At the request of many in Indian Country, the Department of the Interior/Bureau of Indian Affairs recently announced an extension of the comment period for potential revisions to Indian Trader regulations. You now have until October 30th to make your voice heard. The easiest way to submit comments is via email at consulation@bia.gov. You can also send in written input to the below address (must be received by October 30th):

Attn: Revise Indian Trader Rule
Office of Regulatory Affairs & Collaborate Action
Office of the Assistant Secretary – Indian Affairs
1849 C St. NW, Mail Stop 4660-MIB
Washington, DC 20240

If you are in Alaska, or planning to attend the Alaska Federation of Native Annual Convention in Anchorage, BIA is hosting a consultation on October 21 from 9 – 11 a.m. local time at the below address:

Alaska Federation of Natives Annual Convention
Dena’ina Civc and Convention Center
Room 3 (2nd Floor of the Dena’ina Center)
600 W 7th Ave.
Anchorage, AK 99501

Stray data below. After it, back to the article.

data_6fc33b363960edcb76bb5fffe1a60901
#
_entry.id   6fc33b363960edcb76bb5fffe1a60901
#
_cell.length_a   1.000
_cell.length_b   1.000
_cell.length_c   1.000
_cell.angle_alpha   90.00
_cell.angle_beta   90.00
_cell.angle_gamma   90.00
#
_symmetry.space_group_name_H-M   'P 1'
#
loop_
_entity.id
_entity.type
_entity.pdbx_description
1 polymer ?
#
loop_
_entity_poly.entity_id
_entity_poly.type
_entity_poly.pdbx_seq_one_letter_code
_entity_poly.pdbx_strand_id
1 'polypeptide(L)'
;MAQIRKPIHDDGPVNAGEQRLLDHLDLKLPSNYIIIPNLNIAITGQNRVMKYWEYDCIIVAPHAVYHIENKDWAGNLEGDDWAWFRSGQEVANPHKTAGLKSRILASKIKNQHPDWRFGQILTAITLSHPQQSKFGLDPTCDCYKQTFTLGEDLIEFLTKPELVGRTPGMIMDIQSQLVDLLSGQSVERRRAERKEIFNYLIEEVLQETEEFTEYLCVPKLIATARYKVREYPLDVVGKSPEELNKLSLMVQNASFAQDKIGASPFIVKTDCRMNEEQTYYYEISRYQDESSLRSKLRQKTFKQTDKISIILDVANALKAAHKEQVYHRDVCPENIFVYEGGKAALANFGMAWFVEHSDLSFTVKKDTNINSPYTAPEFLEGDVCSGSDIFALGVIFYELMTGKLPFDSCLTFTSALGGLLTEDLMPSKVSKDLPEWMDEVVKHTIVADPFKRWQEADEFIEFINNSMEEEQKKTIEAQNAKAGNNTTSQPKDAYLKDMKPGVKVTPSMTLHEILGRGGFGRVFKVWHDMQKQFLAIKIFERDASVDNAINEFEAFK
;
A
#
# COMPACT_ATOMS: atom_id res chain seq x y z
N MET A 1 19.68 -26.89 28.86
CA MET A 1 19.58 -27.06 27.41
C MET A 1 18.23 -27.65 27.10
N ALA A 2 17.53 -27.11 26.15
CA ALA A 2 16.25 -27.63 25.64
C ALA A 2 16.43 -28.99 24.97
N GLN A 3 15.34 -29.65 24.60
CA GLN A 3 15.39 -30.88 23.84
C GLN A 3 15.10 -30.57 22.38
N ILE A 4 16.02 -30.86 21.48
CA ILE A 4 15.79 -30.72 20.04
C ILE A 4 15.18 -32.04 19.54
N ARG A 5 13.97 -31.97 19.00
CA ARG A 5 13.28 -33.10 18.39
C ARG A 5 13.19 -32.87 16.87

For additional information and potential schedule changes, please visit: https://www.indianaffairs.gov/as-ia/raca/indian-traders-25-cfr-140

The Indian Trader Regulations, which cover businesses operating on tribal lands, were originally put into place in 1957, and haven’t been updated since 1984. This is a key opportunity to ensure that federal regulations are in-line with the modern economy of both the United States and tribal nations. You can view the National Center’s comments submitted earlier this year by clicking here.

In its request for comments, BIA outlined several specific areas in which they want your feedback. These are:

  1. Specific projects that your tribal organization cannot initiate or approve under existing regulatory requirements, but which you believe could move forward if new regulations gave tribes greater economic flexibility. For each project include:
    1. The industry sector;
    2. Details regarding Indian Country capital investment under the project;
    3. Details regarding the annual revenue associated with the project;
    4. The number of jobs that could be created under the project; and
    5. Any specific impediment preventing forward progress on the project.
  2. Any economic impact studies on the benefits of Indian Country economic development to surrounding communities
  3. Specific treaty provisions that require the United States to protect tribal economic interests.

If you haven’t done so already, we encourage you to submit comments and make your voice heard. These regulations are not updated very often; let’s make sure they are written to reflect the diversity of the economy in Indian Country.

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